Fire Robot That Saved Notre Dame To Clean COVID Sites

Story By: Joseph GolderSub-EditorJoseph Golder, Agency: Newsflash

A robot that was used by firemen to save the Notre Dame cathedral that was badly damaged in a fire in Paris is set to be used to disinfect large surfaces infected with COVID-19.

The naval fire service (‘marins-pompiers’) in Marseille will soon be able to count on the 500-kilogramme robot called Marius – that can spew a whopping 3,000 litres of liquid in just one minute – to help them put out fires and also to disinfect large areas that have been infected with COVID-19.

Marius is a Colossus robot built by a company called Shark Robotics. ‘He’ was used during the Notre Dame cathedral fire on 15th April 2019 to go in and spray water on the nave, effectively saving it as it was far too hot for a human being to be able to go inside and do the same.

Newsflash/Marins Pompiers

Now the robot is being upgraded with a special disinfection module so he can be used to clean large areas where people infected with COVID-19 have been.

Captain Hubert, head of the specialised robot unit in charge of operating Marius, said: “We have been working on this project with Shark Robotics for two years, but we accelerated the process to deal with the COVID-19 epidemic.”

He also said: “The idea is to have a spray that can reach 360 degrees around the robot.”

Newsflash/Marins Pompiers

He added: “The moment we have a detection of COVID-19 in a large environment that needs a fast and efficient disinfection, we will be able to send in Marius.”

Marius costs 225,000 EUR (201,000 GBP) and can put out fires in warehouses that could collapse or on industrial sites, to avoid the risk of explosion. He will also be responsible for disinfecting places where COVID-19 has circulated, and with impressive efficiency. Marius can cover 20,000 square metres in just three hours.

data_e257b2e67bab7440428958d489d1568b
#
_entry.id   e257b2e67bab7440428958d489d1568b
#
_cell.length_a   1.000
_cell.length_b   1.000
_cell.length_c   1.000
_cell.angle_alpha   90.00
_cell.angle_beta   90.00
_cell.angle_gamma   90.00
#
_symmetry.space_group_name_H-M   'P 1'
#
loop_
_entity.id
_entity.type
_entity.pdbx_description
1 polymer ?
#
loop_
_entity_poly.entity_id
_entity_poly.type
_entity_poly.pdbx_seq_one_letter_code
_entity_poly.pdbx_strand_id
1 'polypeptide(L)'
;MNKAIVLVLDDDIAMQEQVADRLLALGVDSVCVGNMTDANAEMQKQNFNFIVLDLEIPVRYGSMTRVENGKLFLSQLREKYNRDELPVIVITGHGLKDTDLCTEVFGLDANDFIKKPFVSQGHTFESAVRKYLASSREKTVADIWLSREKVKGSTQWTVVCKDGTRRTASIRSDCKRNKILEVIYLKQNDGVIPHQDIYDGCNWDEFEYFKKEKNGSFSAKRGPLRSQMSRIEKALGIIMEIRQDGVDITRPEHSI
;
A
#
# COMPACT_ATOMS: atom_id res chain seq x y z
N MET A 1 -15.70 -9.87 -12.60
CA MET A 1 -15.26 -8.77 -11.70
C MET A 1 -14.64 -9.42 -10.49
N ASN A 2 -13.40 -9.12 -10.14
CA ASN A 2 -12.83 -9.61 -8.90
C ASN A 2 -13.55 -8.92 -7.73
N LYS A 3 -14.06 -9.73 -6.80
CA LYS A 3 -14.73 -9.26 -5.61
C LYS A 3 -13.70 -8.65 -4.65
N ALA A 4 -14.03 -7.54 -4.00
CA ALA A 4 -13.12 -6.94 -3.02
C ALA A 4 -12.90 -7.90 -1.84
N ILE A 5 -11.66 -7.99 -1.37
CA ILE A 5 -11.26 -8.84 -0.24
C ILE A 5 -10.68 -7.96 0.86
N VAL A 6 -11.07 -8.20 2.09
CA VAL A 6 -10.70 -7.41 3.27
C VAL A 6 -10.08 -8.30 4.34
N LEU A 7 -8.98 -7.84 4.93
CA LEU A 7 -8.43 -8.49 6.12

He can also transport equipment and navigate difficult terrain thanks to his caterpillar tracks, and there are also plans to make him be able to transport an injured person thanks to a stretcher that would be attached on top of him.

Newsflash/Marins Pompiers

Ten remote control pilots have been specially trained by the Marseille fire service so that the robot is available 24/7.

He also has an infrared camera that will allow the operator to track his movements from behind the safety of a screen.

These images show Marius in use fighting the Notre Dame fire last year, as well as more recently, having been acquired by the fire service who plan to use it to disinfect COVID-19 sites quickly and efficiently after they have finished upgrading it with the help of Shark Robotics.

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Joseph Golder

I am a journalist and currently work as the chief subeditor at Central European News.

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